Do you know where those fingers that are touching your favorite mobile gadget have been?
Well according to a new study by Timothy Julian, a Stanford University doctoral student, and some British researchers our fancy mobile devices we love to show-off could harbor 18 times more bacteria than a flush handle in a typical men’s washroom.
According to Julian’s study, published online in July by the Journal of Applied Microbiology, the risks of transmitting pathogens from glass surfaces to a person’s skin are relatively high.
“If you put virus on a surface, like an iPhone, about 30 percent of it will get on your fingertips,” Julian said. In turn, “a fair amount of it may go from your fingers to your eyes, mouth or nose,” the most likely routes of infection.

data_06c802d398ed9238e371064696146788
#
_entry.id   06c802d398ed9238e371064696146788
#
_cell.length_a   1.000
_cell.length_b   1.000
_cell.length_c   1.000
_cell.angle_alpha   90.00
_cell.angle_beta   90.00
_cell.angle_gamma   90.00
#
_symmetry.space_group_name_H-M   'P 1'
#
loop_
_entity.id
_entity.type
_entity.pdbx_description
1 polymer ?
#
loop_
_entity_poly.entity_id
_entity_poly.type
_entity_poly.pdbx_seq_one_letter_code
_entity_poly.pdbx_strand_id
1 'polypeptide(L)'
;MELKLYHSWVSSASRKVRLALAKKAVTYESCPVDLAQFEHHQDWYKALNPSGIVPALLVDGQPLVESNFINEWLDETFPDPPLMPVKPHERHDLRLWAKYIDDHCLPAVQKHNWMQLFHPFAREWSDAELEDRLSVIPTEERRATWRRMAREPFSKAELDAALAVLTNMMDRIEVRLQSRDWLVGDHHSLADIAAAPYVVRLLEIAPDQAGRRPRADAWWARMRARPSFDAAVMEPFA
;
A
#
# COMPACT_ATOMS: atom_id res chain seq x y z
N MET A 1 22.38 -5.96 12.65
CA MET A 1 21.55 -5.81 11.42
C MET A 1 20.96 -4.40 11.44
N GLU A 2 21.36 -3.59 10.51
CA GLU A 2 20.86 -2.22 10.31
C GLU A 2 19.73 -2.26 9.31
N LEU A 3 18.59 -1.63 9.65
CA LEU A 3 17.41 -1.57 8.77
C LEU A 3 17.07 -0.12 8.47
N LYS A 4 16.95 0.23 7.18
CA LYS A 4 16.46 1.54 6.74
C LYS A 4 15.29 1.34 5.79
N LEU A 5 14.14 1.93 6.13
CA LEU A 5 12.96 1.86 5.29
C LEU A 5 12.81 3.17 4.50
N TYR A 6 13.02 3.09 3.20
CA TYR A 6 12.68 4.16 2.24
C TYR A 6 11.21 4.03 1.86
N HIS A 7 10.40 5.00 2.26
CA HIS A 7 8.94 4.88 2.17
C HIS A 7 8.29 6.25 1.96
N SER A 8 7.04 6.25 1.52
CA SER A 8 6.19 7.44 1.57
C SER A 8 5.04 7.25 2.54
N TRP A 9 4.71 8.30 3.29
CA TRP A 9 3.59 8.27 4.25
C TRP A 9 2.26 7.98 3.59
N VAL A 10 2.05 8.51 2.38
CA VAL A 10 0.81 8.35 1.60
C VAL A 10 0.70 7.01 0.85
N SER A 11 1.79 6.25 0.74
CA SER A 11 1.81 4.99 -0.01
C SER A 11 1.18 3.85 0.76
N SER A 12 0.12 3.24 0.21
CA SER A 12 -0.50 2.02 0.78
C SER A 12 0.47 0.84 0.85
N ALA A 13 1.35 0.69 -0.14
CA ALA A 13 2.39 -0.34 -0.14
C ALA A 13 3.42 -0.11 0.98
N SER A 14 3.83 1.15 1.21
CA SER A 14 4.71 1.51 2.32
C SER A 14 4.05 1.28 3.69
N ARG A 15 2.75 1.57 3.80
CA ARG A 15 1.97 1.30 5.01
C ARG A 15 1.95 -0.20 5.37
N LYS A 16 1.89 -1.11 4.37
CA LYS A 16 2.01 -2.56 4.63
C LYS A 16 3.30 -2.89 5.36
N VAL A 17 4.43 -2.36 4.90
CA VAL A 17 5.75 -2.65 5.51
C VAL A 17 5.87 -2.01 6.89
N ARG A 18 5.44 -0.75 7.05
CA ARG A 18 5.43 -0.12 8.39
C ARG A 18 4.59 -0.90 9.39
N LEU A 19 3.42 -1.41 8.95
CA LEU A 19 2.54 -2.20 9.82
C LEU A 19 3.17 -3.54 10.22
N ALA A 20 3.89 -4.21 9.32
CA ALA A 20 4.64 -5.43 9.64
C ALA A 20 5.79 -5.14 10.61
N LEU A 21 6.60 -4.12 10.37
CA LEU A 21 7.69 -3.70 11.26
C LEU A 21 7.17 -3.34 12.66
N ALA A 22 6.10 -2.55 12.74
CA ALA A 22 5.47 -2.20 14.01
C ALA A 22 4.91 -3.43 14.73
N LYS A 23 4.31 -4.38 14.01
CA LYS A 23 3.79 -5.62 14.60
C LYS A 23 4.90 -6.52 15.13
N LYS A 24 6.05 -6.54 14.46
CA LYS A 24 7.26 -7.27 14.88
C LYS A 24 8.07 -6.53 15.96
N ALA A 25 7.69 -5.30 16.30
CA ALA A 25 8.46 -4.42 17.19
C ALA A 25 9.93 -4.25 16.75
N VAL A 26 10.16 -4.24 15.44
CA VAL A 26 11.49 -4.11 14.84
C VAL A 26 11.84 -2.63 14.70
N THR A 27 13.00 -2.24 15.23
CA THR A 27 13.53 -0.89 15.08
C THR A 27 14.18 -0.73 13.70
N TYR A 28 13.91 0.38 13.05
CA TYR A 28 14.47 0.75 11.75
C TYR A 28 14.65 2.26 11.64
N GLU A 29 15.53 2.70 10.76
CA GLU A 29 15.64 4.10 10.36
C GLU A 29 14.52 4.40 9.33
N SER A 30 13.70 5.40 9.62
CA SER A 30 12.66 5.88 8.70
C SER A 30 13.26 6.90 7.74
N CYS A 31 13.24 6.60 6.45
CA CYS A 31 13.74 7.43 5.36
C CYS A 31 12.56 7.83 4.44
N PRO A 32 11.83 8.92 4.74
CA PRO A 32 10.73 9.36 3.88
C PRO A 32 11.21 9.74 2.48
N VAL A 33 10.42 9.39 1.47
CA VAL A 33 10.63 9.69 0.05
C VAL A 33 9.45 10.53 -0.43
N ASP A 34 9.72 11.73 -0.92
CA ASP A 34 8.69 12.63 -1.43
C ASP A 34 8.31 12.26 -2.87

Of course, no one can be sure how many people have gotten sick from sharing touch-screen electronics. But the devices add to the growing list of so-called fomites – frequently handled objects – that can spread pathogens such as the flu virus.
Hmm, one might want to reconsider the idea of using a phone condom after all.